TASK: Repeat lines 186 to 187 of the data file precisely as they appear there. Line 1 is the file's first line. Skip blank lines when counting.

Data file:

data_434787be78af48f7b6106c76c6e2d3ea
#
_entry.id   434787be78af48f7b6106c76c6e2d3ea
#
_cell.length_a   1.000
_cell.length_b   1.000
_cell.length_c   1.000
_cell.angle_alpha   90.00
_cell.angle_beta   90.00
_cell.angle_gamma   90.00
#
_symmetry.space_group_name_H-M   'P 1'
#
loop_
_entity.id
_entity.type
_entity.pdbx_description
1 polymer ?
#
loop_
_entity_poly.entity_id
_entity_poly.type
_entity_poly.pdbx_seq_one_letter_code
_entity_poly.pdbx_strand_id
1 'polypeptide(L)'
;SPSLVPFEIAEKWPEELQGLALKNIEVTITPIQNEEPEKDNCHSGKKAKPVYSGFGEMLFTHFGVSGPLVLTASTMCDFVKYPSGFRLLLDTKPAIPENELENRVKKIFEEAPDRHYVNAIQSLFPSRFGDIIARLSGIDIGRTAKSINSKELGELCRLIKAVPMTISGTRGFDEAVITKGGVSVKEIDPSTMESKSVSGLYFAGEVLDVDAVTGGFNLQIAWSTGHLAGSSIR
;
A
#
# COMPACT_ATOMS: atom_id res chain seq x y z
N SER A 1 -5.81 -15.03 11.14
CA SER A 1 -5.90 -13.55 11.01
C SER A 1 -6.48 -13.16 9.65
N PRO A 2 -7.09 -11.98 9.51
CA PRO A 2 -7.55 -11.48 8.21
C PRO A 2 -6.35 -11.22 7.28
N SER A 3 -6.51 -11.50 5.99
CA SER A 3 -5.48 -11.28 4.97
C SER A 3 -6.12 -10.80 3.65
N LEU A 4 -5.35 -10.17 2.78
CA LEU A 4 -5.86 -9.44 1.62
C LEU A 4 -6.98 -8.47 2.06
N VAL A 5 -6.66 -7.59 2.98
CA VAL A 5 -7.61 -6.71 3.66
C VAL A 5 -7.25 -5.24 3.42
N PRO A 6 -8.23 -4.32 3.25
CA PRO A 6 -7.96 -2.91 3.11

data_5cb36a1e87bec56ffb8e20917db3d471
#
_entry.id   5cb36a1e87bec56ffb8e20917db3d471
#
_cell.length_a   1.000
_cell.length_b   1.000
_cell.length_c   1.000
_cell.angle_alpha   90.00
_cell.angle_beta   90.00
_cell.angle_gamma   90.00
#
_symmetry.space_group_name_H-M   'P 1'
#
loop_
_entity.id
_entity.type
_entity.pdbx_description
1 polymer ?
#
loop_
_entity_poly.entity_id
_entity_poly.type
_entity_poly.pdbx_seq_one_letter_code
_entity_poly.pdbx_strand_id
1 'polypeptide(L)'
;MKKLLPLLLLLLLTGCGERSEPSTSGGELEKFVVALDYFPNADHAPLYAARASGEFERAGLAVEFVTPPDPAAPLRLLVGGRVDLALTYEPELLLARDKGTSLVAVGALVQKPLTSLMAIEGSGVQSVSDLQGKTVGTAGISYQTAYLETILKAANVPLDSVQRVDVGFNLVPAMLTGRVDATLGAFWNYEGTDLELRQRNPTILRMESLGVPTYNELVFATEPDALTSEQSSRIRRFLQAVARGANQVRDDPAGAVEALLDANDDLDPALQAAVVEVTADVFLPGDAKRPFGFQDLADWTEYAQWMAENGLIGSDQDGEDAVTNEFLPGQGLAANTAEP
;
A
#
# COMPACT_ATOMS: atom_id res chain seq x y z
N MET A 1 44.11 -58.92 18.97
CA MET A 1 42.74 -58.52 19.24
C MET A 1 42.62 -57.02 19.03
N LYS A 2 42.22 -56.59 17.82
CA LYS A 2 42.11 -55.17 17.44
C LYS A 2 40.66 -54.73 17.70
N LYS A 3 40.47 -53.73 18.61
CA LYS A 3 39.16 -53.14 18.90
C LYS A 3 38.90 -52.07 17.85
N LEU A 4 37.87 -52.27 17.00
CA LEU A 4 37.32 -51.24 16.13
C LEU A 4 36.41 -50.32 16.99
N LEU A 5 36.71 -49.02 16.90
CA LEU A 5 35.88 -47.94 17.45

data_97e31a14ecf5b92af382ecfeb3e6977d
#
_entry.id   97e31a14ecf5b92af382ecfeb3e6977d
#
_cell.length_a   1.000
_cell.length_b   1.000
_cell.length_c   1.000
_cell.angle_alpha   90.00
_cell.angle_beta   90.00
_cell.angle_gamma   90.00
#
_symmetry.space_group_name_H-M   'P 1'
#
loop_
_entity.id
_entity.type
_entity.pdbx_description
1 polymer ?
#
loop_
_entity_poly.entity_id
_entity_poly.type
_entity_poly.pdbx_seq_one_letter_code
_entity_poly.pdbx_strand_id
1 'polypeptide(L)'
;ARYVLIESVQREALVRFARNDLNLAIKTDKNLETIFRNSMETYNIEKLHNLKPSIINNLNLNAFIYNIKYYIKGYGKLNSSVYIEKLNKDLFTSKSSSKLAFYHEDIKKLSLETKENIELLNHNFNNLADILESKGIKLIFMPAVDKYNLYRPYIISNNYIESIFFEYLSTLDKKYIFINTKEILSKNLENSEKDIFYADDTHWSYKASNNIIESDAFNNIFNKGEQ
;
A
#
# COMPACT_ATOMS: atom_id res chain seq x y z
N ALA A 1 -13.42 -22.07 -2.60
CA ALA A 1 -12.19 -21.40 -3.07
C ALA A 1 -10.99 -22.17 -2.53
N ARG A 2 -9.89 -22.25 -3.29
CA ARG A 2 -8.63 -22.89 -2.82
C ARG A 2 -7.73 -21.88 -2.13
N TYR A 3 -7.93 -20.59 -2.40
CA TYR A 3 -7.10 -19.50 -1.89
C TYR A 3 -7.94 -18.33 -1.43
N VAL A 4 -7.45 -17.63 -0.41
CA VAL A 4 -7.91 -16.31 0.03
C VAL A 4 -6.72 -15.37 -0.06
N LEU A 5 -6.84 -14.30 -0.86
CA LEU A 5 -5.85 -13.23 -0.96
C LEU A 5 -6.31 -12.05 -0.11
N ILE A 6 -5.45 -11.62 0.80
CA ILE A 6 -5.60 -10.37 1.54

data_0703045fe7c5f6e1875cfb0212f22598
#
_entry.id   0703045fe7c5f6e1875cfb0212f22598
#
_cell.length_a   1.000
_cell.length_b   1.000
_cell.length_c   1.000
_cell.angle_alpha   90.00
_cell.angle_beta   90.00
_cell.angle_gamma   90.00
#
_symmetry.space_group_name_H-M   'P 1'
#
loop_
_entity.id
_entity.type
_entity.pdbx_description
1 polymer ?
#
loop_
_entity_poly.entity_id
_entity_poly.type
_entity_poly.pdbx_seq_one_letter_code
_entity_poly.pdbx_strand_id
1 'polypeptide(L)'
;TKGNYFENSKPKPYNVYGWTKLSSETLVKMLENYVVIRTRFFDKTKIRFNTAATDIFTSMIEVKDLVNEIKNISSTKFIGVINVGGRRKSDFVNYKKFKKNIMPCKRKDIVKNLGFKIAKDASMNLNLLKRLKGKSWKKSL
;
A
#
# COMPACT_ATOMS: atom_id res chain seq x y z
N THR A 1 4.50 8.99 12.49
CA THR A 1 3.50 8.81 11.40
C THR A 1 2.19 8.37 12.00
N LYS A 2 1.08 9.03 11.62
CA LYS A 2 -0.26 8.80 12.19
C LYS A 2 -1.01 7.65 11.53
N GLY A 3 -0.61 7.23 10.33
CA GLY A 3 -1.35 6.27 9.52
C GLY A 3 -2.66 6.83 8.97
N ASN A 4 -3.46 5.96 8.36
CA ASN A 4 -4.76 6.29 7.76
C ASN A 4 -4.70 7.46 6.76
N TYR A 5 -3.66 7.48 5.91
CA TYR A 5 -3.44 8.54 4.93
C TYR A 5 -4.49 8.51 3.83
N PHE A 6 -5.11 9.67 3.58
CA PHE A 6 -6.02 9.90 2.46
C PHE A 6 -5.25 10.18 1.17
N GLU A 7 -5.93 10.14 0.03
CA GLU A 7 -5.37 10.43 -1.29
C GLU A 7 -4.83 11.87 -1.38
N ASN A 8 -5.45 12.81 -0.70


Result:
C PHE A 6 -5.25 10.18 1.17
N GLU A 7 -5.93 10.14 0.03